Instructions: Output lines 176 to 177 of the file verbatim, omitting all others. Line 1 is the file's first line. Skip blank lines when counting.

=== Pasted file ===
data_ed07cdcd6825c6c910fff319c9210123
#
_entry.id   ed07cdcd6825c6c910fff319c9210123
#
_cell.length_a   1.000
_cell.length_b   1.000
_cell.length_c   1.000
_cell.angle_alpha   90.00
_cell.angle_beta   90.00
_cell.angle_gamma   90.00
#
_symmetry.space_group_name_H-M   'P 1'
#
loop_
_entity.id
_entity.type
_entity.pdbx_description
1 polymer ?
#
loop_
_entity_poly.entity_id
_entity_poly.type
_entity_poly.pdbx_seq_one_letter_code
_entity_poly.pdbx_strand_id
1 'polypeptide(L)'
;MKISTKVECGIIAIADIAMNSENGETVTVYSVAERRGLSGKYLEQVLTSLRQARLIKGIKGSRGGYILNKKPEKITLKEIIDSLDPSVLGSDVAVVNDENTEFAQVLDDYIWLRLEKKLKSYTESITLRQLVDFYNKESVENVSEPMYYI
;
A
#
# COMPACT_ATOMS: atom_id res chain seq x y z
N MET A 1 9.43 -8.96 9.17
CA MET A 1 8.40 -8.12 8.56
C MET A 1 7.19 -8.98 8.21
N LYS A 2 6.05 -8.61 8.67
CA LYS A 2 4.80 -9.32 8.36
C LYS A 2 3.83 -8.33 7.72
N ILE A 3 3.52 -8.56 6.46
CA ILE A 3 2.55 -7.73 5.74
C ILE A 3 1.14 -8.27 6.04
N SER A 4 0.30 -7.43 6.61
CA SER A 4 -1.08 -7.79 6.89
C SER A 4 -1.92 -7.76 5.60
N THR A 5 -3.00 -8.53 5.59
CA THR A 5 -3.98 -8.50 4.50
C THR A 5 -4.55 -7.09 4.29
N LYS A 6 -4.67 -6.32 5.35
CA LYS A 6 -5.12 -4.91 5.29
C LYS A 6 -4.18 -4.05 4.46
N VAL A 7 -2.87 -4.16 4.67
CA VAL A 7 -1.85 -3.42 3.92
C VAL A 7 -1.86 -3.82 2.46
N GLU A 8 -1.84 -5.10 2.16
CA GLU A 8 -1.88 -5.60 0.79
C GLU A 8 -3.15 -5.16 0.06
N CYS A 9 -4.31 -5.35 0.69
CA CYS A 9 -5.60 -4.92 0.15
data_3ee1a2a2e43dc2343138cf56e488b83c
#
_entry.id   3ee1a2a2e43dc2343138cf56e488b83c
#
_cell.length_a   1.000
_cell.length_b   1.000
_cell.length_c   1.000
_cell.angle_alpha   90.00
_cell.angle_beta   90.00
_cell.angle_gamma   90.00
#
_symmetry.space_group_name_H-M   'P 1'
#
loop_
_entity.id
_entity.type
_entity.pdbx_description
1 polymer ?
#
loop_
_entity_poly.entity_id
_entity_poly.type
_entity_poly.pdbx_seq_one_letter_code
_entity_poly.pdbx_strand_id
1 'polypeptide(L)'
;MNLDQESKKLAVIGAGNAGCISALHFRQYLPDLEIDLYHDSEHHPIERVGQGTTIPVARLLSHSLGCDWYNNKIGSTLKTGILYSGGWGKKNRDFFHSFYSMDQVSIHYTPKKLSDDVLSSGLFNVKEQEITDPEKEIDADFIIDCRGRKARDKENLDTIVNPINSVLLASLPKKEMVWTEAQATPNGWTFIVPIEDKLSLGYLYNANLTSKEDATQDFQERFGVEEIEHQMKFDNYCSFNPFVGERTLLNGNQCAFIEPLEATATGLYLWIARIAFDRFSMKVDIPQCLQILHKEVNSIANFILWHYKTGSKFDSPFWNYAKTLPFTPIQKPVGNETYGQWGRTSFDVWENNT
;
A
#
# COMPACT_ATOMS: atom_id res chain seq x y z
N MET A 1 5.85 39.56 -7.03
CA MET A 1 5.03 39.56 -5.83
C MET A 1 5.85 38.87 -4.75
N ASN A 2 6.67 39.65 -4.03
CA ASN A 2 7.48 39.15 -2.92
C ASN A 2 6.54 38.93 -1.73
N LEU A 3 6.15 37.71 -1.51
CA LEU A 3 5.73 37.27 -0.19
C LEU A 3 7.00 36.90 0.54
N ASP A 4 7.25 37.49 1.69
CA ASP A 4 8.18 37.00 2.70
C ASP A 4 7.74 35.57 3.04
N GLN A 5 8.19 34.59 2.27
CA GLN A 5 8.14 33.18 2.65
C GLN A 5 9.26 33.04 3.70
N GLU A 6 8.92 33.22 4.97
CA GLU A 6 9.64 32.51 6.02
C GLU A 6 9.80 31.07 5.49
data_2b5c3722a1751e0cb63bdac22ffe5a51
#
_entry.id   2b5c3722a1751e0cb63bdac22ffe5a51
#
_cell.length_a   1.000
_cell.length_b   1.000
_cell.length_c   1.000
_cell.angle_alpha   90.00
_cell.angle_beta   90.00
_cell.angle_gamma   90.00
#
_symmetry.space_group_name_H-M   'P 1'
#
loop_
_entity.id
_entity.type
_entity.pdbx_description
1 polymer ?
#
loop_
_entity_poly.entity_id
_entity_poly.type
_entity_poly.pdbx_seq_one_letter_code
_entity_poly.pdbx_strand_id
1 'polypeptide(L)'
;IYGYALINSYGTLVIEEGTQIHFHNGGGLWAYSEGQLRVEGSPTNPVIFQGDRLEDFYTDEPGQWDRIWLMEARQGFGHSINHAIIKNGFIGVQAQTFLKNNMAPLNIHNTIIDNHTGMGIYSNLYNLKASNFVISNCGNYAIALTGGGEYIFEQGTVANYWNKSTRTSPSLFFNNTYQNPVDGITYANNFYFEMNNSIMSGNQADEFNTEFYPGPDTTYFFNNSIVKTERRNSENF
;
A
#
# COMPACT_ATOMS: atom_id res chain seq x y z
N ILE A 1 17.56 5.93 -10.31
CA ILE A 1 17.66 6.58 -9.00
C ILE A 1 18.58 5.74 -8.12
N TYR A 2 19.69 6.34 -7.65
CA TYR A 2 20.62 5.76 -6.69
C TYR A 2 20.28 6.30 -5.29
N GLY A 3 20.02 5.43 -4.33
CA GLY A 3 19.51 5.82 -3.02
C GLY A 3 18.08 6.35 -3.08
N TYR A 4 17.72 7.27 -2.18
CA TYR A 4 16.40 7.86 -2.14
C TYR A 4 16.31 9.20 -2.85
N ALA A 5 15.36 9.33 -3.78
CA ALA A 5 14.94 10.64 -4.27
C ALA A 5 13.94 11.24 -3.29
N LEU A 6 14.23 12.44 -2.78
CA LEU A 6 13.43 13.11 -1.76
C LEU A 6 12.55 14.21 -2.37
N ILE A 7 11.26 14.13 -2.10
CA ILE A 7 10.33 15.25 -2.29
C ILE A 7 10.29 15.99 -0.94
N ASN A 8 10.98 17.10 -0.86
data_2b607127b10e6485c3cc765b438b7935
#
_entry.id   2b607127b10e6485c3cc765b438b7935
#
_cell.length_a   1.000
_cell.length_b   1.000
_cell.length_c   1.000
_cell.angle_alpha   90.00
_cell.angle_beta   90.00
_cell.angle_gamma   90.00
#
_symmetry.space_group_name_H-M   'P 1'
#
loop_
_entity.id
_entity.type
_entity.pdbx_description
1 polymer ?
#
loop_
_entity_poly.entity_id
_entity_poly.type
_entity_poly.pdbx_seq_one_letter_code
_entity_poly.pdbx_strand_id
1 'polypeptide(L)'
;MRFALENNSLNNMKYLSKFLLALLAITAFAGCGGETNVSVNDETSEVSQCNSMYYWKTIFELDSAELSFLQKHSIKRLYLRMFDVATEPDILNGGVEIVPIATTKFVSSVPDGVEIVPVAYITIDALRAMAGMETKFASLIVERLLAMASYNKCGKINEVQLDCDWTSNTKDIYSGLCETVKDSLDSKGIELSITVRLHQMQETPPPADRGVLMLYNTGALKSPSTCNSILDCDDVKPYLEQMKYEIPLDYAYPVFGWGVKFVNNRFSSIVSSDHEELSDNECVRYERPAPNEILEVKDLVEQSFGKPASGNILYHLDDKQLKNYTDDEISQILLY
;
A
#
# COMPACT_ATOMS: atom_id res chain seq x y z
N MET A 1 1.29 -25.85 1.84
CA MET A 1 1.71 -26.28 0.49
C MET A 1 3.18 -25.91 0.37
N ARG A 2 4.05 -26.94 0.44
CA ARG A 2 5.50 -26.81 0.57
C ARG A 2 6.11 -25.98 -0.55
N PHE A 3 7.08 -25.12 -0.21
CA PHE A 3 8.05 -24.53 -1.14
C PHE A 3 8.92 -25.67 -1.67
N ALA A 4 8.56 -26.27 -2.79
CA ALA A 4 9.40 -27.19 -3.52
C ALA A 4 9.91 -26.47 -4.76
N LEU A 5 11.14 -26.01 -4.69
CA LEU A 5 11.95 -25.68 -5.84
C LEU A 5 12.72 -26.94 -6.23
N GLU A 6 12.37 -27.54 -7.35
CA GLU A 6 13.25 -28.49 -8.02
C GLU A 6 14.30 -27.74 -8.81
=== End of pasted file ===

loop_
_entity_poly.entity_id